Omaggio alle famiglie Milella e Ibrahimaij
with Joan Dot.
Sound instalation at El Casino de Vic.
The literal translation of the italian phrase ci siamo would tell us that with these words we can say that “we are here”: we are in this or that place, (noi) ci siamo. However, depending on the context, the meaning of these words subtly changes. On the one hand, it can be used to announce that we have almost got to the place where we were going, we are almost there; on the other hand, ci siamo can be said to express trust or confidence to someone, to let him/her know that we are next to them in a sense of emotional closeness, like “we are here”, or “we are with you”.
The dry stone walls are considered one of the first human manufactures. Although they can be found everywhere in the world, it is said that the italian region of Apulia is the place where there are more dry stone walls of the whole planet. There they are considered cultural heritage worth being preserved by a national program made by the Italian government. These dry stone walls also were one of the most outstanding elements of the first Apulia’s maps, made between s. XII and XIII, when their main function was to distinguish the limits of the fields owned by different people. Nowadays these muro a secco are mainly build by Albanian people who get to the italian region with a long experience in stone working in their country. In Apulia they become muratori.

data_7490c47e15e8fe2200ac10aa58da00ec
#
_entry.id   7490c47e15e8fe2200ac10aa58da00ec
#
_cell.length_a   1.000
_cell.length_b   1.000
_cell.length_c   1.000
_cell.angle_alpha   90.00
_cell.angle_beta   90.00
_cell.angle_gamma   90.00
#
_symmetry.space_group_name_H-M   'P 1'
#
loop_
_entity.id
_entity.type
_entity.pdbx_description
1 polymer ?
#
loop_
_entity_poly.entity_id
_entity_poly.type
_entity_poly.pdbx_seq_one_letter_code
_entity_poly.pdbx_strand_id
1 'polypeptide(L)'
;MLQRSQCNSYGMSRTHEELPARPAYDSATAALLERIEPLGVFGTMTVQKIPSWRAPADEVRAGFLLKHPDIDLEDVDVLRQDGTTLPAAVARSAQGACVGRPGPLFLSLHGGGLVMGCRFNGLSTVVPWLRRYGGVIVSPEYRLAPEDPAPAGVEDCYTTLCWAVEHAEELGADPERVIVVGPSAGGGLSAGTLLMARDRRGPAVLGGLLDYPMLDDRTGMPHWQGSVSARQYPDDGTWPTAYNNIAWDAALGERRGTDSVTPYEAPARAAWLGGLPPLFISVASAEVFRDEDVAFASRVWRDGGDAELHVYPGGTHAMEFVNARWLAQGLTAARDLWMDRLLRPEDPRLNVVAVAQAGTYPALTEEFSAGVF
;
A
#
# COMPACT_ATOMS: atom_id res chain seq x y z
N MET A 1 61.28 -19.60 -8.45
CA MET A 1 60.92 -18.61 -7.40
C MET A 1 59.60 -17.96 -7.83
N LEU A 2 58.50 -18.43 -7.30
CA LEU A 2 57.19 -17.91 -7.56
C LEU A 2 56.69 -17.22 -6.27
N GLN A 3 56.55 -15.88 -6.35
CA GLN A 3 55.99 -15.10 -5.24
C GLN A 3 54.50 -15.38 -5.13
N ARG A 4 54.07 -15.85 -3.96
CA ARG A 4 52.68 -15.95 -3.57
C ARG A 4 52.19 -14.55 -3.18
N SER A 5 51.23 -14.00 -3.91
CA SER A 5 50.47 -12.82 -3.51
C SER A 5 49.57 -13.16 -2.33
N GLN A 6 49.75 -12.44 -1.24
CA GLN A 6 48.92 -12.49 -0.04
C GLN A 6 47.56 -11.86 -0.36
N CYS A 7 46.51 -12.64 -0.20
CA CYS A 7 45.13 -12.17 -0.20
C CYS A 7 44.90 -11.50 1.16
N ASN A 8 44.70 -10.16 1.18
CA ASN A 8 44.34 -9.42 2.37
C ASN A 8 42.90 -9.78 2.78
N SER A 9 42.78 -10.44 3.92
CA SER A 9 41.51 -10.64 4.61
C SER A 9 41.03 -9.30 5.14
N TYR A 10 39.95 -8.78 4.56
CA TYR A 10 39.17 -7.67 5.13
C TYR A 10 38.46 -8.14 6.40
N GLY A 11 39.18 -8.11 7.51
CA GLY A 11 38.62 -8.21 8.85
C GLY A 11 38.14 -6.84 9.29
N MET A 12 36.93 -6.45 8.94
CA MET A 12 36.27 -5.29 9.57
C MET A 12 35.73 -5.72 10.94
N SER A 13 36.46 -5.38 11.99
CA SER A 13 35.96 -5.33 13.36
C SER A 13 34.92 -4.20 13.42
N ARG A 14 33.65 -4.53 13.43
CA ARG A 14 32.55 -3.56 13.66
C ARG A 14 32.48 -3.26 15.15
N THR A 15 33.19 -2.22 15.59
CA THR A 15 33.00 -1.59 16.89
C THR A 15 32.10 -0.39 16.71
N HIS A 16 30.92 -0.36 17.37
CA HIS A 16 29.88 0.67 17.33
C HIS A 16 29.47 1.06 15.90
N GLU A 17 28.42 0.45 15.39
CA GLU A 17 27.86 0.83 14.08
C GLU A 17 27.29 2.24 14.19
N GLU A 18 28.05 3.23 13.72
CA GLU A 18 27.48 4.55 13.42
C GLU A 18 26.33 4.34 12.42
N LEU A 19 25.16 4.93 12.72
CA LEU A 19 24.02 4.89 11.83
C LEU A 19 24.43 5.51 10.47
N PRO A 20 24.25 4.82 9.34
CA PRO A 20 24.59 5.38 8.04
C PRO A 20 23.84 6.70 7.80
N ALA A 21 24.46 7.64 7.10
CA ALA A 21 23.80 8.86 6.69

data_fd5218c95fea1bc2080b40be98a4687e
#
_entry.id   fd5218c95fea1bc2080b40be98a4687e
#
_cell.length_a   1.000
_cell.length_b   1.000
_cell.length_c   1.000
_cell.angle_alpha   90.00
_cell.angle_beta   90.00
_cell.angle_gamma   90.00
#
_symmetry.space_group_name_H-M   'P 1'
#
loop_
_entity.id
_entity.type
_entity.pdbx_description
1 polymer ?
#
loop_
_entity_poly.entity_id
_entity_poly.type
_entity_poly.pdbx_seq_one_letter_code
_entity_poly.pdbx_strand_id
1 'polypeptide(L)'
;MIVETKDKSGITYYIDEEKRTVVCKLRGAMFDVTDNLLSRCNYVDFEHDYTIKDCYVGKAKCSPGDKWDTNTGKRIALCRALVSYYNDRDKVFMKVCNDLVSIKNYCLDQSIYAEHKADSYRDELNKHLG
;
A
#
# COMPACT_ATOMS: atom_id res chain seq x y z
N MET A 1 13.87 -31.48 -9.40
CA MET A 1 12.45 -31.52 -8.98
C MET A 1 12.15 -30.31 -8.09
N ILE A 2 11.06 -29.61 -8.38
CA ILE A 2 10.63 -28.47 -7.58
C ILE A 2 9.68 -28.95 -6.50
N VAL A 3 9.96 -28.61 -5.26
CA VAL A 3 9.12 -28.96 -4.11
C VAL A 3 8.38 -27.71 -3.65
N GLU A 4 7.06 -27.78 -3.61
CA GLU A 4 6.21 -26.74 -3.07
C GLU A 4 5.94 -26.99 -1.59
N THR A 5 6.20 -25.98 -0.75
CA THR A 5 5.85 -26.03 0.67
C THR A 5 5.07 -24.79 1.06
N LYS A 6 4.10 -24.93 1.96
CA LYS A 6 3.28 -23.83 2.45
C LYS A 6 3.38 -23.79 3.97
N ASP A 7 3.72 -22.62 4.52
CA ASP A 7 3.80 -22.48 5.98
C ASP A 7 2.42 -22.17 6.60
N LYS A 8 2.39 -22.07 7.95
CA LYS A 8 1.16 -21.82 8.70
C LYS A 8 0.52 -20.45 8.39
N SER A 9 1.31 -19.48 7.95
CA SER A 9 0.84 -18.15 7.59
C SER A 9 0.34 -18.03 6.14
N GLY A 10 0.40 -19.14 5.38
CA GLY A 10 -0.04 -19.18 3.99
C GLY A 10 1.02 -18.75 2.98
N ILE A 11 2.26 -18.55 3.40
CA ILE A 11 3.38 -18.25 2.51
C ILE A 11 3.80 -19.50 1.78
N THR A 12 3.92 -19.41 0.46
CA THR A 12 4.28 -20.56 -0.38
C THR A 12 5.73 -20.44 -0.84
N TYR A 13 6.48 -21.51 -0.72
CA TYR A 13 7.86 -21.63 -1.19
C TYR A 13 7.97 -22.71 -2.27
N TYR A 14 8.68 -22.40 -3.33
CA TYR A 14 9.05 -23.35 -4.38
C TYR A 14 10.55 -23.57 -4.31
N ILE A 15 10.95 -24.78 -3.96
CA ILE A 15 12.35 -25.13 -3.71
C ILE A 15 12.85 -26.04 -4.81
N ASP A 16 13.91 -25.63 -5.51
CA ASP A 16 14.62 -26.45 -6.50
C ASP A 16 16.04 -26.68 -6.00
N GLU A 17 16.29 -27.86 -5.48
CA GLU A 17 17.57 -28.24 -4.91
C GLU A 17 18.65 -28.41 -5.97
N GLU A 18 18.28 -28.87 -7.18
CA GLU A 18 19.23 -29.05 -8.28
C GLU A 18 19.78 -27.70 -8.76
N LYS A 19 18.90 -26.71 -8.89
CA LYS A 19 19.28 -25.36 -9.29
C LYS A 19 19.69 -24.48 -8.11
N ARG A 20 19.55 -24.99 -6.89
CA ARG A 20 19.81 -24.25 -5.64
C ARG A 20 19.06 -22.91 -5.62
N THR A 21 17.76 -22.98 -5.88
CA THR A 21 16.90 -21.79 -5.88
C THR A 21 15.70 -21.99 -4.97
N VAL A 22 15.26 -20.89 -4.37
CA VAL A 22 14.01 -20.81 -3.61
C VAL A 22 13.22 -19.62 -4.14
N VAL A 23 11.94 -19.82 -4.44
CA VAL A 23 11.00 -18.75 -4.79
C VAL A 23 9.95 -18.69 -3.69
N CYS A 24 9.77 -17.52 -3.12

It is also said that currently the Albanian people are the only ones who really know how to build the muretto a secco. The Ibrahimaij family, from Albania, work on the building of dry stone walls around the city of Bari and they work with an albanian hammer. They call it çekiç. The Ibrahimaij told us the traditional apulian technique for the construction of a muretto a secco. The dry stone wall that Joan Dot and I have tried to build in the exhibition space of El Casino follows their instructions and represents a tribute to this family, as well as to the Milella’s, from Bari, who ci sono stato.
→ For reasons beyond the artist’s control, the dry stone wall that was build in El Casino on the 14th January, 2017, had to be de-build two days later, on the 16th January, 2017. The possibility that this fact turned the wall into the most ephemeral of the dry stone wall’s history isn’t rejected.
My infinite thanks to: Domingo Milella, Giampiero Milella, Erion, Ibrahimaij Skender, Ibrahimaij Bejktulla, Joan Dot, Maria Verdaguer, Ernest Crusats, Ton Granero, Jaume Coll i Mariné, Albert Coma Bau, Isa Fontbona, Blai Marginedas, Palma Lombardo and Alba Vilamala.